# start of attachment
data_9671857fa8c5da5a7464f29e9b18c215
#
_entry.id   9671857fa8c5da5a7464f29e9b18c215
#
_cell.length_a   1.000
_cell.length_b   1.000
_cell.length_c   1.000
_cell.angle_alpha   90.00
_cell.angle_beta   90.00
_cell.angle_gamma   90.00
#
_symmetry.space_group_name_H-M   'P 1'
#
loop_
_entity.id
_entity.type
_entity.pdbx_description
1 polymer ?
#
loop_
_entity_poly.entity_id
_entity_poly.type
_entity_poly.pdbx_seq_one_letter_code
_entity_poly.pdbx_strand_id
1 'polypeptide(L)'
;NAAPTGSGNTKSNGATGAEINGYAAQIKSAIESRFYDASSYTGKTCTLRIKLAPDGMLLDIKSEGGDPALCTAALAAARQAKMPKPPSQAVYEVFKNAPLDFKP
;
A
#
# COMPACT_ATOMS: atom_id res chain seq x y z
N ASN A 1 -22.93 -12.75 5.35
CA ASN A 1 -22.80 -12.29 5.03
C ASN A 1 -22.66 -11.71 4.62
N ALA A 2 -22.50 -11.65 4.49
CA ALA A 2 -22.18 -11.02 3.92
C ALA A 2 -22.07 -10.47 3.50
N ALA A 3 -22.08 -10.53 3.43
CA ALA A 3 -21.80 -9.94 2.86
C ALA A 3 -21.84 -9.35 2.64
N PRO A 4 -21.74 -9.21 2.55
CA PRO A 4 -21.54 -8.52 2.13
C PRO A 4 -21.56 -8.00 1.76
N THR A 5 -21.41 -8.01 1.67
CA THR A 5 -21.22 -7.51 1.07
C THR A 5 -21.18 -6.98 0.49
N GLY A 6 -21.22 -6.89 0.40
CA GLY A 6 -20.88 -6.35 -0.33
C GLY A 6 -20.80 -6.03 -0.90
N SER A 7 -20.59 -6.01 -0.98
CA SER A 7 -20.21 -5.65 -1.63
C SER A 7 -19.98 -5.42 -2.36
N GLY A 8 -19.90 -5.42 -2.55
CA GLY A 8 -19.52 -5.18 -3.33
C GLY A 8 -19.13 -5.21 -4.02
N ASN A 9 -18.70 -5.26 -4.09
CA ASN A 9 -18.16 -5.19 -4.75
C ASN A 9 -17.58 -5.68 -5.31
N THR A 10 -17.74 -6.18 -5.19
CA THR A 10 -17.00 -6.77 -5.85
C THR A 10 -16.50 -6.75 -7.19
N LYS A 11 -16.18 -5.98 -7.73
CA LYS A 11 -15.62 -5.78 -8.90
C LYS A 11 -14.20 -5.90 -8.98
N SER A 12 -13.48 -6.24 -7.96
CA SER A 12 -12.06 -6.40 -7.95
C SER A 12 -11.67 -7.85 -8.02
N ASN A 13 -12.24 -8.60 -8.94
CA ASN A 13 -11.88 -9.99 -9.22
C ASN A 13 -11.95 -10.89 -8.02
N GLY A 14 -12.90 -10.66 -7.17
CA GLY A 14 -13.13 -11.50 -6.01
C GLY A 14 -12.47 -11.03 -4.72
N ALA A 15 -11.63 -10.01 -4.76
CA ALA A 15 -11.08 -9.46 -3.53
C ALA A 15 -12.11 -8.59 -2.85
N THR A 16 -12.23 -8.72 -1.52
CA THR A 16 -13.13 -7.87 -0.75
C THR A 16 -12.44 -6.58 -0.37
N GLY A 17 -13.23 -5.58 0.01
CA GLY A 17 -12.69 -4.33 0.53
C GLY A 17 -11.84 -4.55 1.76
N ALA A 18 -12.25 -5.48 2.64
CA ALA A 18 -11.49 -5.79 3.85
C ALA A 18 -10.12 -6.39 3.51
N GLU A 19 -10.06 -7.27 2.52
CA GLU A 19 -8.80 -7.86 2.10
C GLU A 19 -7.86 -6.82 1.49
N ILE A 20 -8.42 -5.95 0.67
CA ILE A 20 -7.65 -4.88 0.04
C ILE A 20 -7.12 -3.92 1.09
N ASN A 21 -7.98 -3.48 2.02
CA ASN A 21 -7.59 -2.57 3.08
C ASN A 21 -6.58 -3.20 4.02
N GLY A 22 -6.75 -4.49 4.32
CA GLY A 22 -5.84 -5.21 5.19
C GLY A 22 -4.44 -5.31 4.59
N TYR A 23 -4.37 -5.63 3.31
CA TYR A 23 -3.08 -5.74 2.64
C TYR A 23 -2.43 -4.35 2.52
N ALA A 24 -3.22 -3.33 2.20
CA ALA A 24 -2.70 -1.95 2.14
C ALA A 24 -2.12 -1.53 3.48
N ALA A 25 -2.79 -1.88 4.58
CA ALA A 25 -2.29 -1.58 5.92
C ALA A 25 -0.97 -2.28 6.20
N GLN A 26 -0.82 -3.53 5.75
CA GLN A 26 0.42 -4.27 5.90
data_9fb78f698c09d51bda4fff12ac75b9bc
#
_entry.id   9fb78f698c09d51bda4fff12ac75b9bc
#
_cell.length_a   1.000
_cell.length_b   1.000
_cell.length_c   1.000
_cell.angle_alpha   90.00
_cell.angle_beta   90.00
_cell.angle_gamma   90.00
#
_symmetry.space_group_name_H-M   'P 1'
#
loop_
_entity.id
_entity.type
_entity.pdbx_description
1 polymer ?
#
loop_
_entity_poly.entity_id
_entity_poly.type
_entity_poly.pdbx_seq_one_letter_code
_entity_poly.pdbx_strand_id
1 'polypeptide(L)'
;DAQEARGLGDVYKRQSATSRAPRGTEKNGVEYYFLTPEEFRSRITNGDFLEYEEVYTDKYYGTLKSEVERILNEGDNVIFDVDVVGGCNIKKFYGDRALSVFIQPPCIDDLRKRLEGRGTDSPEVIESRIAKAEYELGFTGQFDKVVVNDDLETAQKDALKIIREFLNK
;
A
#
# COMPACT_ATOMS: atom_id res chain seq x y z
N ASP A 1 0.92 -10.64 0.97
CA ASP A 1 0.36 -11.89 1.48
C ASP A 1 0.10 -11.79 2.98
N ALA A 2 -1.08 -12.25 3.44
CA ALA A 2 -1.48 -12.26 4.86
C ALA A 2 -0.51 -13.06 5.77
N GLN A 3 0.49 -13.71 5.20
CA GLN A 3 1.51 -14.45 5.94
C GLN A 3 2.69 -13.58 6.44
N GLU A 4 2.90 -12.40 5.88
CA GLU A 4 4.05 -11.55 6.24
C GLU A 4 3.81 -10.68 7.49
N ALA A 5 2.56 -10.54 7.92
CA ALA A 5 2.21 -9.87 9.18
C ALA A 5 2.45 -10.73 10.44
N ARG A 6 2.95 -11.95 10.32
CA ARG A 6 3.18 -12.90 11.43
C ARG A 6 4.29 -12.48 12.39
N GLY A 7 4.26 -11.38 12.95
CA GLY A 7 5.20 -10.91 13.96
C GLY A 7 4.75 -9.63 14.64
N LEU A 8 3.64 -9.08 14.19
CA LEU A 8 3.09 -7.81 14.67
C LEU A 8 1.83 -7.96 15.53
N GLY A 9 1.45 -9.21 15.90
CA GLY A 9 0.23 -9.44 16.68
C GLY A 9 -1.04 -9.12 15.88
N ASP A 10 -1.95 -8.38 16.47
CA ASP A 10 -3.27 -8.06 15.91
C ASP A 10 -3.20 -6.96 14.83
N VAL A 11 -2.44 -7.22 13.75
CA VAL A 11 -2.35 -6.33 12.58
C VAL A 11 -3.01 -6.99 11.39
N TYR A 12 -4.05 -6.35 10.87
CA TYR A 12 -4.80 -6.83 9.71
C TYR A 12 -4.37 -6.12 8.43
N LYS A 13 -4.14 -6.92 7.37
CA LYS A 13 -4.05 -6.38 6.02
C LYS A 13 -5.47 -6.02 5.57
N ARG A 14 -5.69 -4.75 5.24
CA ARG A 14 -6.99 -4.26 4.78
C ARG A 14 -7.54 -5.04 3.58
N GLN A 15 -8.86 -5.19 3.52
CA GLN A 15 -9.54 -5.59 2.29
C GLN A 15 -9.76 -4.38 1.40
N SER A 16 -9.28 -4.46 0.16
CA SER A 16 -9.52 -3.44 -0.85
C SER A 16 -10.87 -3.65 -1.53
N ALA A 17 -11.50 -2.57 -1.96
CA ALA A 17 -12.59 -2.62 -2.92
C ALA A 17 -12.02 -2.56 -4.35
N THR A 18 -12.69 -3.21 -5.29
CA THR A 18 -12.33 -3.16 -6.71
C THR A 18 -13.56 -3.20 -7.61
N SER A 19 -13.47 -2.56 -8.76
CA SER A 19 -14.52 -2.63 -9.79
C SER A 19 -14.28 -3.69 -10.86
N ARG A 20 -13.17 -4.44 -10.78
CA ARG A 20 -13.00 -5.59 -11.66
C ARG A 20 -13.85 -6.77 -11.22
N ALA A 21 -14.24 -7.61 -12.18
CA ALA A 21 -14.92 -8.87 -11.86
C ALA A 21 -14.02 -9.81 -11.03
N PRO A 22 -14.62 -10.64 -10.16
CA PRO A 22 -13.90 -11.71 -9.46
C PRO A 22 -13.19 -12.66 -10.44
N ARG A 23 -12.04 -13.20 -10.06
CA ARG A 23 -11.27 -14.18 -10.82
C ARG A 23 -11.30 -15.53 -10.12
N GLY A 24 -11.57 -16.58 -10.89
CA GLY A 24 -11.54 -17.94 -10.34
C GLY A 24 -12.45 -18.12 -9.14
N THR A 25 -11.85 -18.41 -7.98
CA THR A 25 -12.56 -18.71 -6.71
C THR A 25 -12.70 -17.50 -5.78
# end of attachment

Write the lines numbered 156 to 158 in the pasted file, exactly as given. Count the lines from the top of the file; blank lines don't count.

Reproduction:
N GLY A 7 4.26 -11.38 12.95
CA GLY A 7 5.20 -10.91 13.96
C GLY A 7 4.75 -9.63 14.64